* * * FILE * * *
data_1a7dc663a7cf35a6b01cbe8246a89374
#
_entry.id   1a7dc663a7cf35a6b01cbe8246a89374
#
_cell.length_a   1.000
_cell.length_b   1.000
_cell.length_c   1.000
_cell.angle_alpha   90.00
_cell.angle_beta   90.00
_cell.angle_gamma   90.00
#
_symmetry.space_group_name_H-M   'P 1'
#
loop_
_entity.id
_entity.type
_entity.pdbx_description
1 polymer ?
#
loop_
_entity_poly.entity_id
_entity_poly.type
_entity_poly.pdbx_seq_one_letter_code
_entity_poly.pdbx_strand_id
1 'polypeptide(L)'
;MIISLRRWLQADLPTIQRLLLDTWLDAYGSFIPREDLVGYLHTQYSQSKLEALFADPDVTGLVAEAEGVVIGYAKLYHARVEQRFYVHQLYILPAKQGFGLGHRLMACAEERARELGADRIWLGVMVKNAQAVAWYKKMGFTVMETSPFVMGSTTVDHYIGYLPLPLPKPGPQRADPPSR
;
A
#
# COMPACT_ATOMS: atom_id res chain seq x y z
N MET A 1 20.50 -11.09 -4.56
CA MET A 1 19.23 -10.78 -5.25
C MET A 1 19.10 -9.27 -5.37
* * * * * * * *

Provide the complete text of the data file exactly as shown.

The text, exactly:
data_1a7dc663a7cf35a6b01cbe8246a89374
#
_entry.id   1a7dc663a7cf35a6b01cbe8246a89374
#
_cell.length_a   1.000
_cell.length_b   1.000
_cell.length_c   1.000
_cell.angle_alpha   90.00
_cell.angle_beta   90.00
_cell.angle_gamma   90.00
#
_symmetry.space_group_name_H-M   'P 1'
#
loop_
_entity.id
_entity.type
_entity.pdbx_description
1 polymer ?
#
loop_
_entity_poly.entity_id
_entity_poly.type
_entity_poly.pdbx_seq_one_letter_code
_entity_poly.pdbx_strand_id
1 'polypeptide(L)'
;MIISLRRWLQADLPTIQRLLLDTWLDAYGSFIPREDLVGYLHTQYSQSKLEALFADPDVTGLVAEAEGVVIGYAKLYHARVEQRFYVHQLYILPAKQGFGLGHRLMACAEERARELGADRIWLGVMVKNAQAVAWYKKMGFTVMETSPFVMGSTTVDHYIGYLPLPLPKPGPQRADPPSR
;
A
#
# COMPACT_ATOMS: atom_id res chain seq x y z
N MET A 1 20.50 -11.09 -4.56
CA MET A 1 19.23 -10.78 -5.25
C MET A 1 19.10 -9.27 -5.37